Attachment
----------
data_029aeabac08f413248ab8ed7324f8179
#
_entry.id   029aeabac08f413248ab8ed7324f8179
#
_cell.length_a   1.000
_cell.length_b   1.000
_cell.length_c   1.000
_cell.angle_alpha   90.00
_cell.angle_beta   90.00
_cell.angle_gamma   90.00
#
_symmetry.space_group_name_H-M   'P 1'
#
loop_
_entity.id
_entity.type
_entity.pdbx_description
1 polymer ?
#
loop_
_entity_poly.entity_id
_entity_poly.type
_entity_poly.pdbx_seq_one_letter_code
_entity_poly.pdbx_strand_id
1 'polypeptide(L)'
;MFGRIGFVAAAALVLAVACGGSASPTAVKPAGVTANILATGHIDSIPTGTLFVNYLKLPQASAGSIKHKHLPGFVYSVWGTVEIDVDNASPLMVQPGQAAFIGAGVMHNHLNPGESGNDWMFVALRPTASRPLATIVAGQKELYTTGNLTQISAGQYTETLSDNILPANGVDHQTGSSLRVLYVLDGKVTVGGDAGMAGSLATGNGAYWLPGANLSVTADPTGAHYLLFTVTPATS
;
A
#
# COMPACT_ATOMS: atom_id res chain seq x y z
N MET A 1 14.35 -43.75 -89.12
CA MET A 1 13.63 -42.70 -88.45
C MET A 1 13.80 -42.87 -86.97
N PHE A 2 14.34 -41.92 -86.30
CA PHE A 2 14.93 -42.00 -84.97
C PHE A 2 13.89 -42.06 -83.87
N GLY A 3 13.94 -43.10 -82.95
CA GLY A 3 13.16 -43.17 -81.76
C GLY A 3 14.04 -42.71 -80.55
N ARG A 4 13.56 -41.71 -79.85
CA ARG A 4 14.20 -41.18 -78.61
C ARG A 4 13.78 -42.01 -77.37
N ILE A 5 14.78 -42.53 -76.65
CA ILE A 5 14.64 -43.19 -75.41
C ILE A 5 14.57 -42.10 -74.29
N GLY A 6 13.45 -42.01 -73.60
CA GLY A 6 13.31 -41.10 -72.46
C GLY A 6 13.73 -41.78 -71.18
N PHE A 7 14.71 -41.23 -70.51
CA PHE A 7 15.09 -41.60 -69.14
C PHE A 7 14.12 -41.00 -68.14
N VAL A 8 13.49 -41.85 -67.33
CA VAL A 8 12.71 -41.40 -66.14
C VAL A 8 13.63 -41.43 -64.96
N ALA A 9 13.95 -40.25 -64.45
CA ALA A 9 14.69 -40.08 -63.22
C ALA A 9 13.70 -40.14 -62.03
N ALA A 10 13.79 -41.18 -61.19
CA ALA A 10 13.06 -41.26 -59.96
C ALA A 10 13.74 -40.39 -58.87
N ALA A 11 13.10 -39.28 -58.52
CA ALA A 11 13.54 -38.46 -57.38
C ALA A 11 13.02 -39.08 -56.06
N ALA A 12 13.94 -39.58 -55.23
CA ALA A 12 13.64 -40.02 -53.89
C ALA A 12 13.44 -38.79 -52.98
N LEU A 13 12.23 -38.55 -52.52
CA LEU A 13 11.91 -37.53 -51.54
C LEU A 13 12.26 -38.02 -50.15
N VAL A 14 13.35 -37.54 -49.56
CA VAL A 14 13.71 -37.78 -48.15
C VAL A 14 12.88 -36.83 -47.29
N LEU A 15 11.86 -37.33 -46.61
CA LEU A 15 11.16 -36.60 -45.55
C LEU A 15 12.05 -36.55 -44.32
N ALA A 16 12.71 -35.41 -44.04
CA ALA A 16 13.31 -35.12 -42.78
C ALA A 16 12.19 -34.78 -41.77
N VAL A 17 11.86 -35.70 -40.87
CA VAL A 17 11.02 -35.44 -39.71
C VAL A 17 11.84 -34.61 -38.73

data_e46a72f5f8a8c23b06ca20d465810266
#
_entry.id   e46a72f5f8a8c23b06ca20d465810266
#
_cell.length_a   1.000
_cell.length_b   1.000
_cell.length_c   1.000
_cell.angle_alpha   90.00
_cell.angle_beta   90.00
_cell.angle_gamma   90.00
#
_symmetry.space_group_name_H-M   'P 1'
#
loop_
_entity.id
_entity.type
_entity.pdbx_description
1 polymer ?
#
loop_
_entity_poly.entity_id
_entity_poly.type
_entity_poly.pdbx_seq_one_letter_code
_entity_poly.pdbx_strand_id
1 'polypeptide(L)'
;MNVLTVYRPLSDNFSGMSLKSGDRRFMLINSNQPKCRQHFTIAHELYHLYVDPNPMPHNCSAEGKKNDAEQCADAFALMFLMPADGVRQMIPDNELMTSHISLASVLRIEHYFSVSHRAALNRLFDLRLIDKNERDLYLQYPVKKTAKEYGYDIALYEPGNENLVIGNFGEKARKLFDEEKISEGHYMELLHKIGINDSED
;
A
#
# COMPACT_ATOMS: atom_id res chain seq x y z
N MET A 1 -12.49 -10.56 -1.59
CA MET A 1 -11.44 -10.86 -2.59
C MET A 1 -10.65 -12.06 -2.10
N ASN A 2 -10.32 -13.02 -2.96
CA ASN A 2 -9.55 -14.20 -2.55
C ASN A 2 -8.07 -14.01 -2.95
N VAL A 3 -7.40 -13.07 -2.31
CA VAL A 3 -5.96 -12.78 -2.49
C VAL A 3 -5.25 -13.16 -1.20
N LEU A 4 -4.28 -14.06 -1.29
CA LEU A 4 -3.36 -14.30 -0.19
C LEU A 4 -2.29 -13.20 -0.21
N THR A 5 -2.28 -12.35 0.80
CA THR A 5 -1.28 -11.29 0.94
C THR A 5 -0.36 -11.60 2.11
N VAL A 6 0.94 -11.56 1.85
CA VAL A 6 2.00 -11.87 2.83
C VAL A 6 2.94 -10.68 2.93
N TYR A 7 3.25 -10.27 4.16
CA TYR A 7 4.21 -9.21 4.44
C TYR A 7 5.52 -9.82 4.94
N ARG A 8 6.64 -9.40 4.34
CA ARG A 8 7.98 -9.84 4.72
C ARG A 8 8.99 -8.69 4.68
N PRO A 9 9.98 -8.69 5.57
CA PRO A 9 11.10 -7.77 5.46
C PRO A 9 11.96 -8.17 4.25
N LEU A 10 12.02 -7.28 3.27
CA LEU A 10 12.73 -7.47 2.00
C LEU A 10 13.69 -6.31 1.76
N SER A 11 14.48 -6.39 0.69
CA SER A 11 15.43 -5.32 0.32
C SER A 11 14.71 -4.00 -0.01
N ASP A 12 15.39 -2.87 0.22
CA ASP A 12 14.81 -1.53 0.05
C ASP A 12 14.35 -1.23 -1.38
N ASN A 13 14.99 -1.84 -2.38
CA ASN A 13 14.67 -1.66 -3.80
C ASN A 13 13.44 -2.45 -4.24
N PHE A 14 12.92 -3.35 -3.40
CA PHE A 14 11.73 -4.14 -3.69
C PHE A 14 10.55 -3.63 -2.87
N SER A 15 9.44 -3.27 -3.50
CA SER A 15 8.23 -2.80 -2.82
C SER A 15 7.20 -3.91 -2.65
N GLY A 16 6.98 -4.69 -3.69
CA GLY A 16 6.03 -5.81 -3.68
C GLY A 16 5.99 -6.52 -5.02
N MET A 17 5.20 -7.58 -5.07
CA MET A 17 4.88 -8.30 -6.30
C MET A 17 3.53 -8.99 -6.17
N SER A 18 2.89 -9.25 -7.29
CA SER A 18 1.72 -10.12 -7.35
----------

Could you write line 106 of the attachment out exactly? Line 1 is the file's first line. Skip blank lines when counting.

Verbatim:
1 'polypeptide(L)'